Walton said it meets full demand for both smartphones and feature phones from its plant.
Walton Mobile is capable of preparing 0.8-million smartphones and 2.0-million feature phones per month.
Another local brand Symphony has established two plants and its third unit is under construction in Kaliakair Hi-Tech Park, said Jakaria Shahid, managing director of Edison Group.
Edison Group owns Symphony brand.
"Symphony manufactures all of its smartphones locally and imports a portion of feature phones to meet the demand," said Mr Shahid.
Symphony can produce 3.0-million smartphones per year and the same amount of feature phones, he said, adding that they aim to increase feature production threefold in the next two years.
"We believe feature phone won't disappear from the country, although people's purchasing power is increasing," he went on to say.
Global mobile phone makers are mostly from China, excepting iPhone and Samsung.
Transsion Bangladesh, a subsidiary of Chinese Transsion Holdings, has been manufacturing handsets under three separate brands -- Itel, Infinix and Tecno at its plant in Gazipur since early 2019.
Talking to the FE, Rezwanul Haque, chief executive officer of Transsion, said local production has proved beneficial for the company.
"Transsion holds one of the top three positions in the Bangladeshi mobile device market," he cited.
"The smartphone market is very competitive where no one can survive without providing quality devices."
Mr Haque identified the grey market as the key challenge for local manufacturers.
Realme, one of the fastest-growing brands globally, began manufacturing at its Gazipur plant this year, creating more than 600 direct employment.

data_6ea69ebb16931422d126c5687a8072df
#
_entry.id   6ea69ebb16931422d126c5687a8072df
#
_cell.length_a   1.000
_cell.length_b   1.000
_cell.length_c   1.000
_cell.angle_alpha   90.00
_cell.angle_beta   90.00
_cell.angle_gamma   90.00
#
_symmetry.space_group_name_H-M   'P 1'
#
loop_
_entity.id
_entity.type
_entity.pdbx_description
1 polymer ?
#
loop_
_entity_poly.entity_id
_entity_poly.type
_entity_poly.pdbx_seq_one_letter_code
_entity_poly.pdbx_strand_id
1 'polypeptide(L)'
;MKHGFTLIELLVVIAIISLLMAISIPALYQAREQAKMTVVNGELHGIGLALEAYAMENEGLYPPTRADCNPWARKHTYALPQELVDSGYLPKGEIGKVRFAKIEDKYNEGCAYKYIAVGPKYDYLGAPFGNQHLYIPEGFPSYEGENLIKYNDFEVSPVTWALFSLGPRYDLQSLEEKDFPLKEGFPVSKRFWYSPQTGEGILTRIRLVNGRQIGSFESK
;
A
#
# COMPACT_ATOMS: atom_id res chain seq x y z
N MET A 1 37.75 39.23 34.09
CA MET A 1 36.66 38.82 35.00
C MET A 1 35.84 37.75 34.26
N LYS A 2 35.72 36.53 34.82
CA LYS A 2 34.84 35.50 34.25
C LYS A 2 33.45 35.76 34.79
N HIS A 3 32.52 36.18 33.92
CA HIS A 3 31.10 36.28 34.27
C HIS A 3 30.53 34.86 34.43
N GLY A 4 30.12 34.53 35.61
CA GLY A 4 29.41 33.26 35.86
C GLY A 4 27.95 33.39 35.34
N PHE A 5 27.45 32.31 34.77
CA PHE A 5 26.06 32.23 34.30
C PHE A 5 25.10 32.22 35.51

Its annual production capacity in Bangladesh is 2.0-million unit smartphones, although nearly 40 per cent of the capacity has been used in recent times, according to company executives.
According to global research firm Counterpoint, Realme's market share in Bangladesh was 6.0 per cent as of August 28.
"In Bangladesh, it grew 1,000 per cent QoQ (albeit from a low base) to take 6.0 per cent of the market," a Counterpoint report said.
Another popular brand Oppo has been assembling smartphones from its factory since October 2019.
In a statement to the FE, it said Bangladesh is a very important market for international telecom vendors as the demand for smartphones is growing at a very steady rate.
"Assembling smartphones locally ensures greater cost efficiency in operations, which enables us to charge a very reasonable price for our handsets."
Oppo Bangladesh's plant has a production capacity of approximately 4.0 million per year and also generated employment for 650 people.
With 11-per cent smartphone market share, Oppo plans to launch outstanding smartphones and smart devices for a growing number of consumers here following all the SOPs set by the government.
"We're developing an integrated ecosystem to increase smartphone penetration as we continue to prepare for 5G technology in Bangladesh," reads the Oppo statement.
Top brass of the vendors in Bangladesh said they made a good comeback after the coronavirus lockdown period as the demand has been picking up.
They said many people now depend on smartphones for online activities, both professional or academic.
The executives, however, suggested introducing a National Equipment Identity Register (NEIR), a system used to check the use of fake handsets.
"It could help check crimes related to mobile phones, in addition to saving the legal mobile manufacturers," Samsung Bangladesh said.
He hoped Bangladesh would manufacture 90 per cent of the total local demand by the late next year.
Currently, other mobile brands like Vivo, Winstar, Lava and Five Star are manufacturing or assembling locally.
The once global market leader Nokia is also about to start manufacturing locally, sources said.